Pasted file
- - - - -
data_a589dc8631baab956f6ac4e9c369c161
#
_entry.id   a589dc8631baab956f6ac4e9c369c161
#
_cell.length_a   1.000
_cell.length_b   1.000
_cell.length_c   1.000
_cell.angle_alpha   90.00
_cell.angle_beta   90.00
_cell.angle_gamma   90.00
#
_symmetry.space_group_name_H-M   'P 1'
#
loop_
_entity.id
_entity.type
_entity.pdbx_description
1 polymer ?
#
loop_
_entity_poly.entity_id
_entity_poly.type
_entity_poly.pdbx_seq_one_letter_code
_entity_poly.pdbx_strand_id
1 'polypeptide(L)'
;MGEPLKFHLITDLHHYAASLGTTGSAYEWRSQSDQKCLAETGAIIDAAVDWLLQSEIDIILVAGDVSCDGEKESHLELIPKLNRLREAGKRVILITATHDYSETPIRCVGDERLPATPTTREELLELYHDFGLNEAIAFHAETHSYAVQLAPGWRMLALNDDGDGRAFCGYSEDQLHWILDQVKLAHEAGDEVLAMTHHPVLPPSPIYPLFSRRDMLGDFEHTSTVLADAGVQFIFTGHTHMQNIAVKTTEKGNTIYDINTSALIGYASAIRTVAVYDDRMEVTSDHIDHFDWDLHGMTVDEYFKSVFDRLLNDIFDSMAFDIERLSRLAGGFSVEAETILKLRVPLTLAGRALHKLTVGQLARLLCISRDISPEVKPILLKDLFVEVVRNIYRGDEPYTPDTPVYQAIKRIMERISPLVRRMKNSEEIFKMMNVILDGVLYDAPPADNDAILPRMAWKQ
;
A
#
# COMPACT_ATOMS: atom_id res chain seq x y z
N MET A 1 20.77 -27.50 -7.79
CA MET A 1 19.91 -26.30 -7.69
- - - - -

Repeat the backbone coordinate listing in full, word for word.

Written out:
data_a589dc8631baab956f6ac4e9c369c161
#
_entry.id   a589dc8631baab956f6ac4e9c369c161
#
_cell.length_a   1.000
_cell.length_b   1.000
_cell.length_c   1.000
_cell.angle_alpha   90.00
_cell.angle_beta   90.00
_cell.angle_gamma   90.00
#
_symmetry.space_group_name_H-M   'P 1'
#
loop_
_entity.id
_entity.type
_entity.pdbx_description
1 polymer ?
#
loop_
_entity_poly.entity_id
_entity_poly.type
_entity_poly.pdbx_seq_one_letter_code
_entity_poly.pdbx_strand_id
1 'polypeptide(L)'
;MGEPLKFHLITDLHHYAASLGTTGSAYEWRSQSDQKCLAETGAIIDAAVDWLLQSEIDIILVAGDVSCDGEKESHLELIPKLNRLREAGKRVILITATHDYSETPIRCVGDERLPATPTTREELLELYHDFGLNEAIAFHAETHSYAVQLAPGWRMLALNDDGDGRAFCGYSEDQLHWILDQVKLAHEAGDEVLAMTHHPVLPPSPIYPLFSRRDMLGDFEHTSTVLADAGVQFIFTGHTHMQNIAVKTTEKGNTIYDINTSALIGYASAIRTVAVYDDRMEVTSDHIDHFDWDLHGMTVDEYFKSVFDRLLNDIFDSMAFDIERLSRLAGGFSVEAETILKLRVPLTLAGRALHKLTVGQLARLLCISRDISPEVKPILLKDLFVEVVRNIYRGDEPYTPDTPVYQAIKRIMERISPLVRRMKNSEEIFKMMNVILDGVLYDAPPADNDAILPRMAWKQ
;
A
#
# COMPACT_ATOMS: atom_id res chain seq x y z
N MET A 1 20.77 -27.50 -7.79
CA MET A 1 19.91 -26.30 -7.69